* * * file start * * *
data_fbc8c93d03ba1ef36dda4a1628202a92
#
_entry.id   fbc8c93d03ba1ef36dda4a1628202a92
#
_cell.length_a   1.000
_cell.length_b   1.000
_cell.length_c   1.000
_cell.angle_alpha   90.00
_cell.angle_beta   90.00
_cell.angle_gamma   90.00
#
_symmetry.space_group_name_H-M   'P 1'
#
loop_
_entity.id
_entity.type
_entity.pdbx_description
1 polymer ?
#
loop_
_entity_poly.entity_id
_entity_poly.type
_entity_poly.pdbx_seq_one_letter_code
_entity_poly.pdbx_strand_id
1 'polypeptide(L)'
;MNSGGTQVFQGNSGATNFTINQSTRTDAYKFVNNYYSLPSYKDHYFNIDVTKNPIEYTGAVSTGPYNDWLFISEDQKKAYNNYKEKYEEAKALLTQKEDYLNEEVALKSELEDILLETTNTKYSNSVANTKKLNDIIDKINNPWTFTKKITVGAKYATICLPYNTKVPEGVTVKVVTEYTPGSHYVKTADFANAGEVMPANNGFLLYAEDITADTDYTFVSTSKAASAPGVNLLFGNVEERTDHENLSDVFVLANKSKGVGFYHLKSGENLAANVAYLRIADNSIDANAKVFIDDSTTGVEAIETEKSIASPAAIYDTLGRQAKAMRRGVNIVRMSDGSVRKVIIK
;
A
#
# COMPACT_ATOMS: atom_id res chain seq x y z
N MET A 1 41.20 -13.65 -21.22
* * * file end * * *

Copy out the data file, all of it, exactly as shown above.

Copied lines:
data_fbc8c93d03ba1ef36dda4a1628202a92
#
_entry.id   fbc8c93d03ba1ef36dda4a1628202a92
#
_cell.length_a   1.000
_cell.length_b   1.000
_cell.length_c   1.000
_cell.angle_alpha   90.00
_cell.angle_beta   90.00
_cell.angle_gamma   90.00
#
_symmetry.space_group_name_H-M   'P 1'
#
loop_
_entity.id
_entity.type
_entity.pdbx_description
1 polymer ?
#
loop_
_entity_poly.entity_id
_entity_poly.type
_entity_poly.pdbx_seq_one_letter_code
_entity_poly.pdbx_strand_id
1 'polypeptide(L)'
;MNSGGTQVFQGNSGATNFTINQSTRTDAYKFVNNYYSLPSYKDHYFNIDVTKNPIEYTGAVSTGPYNDWLFISEDQKKAYNNYKEKYEEAKALLTQKEDYLNEEVALKSELEDILLETTNTKYSNSVANTKKLNDIIDKINNPWTFTKKITVGAKYATICLPYNTKVPEGVTVKVVTEYTPGSHYVKTADFANAGEVMPANNGFLLYAEDITADTDYTFVSTSKAASAPGVNLLFGNVEERTDHENLSDVFVLANKSKGVGFYHLKSGENLAANVAYLRIADNSIDANAKVFIDDSTTGVEAIETEKSIASPAAIYDTLGRQAKAMRRGVNIVRMSDGSVRKVIIK
;
A
#
# COMPACT_ATOMS: atom_id res chain seq x y z
N MET A 1 41.20 -13.65 -21.22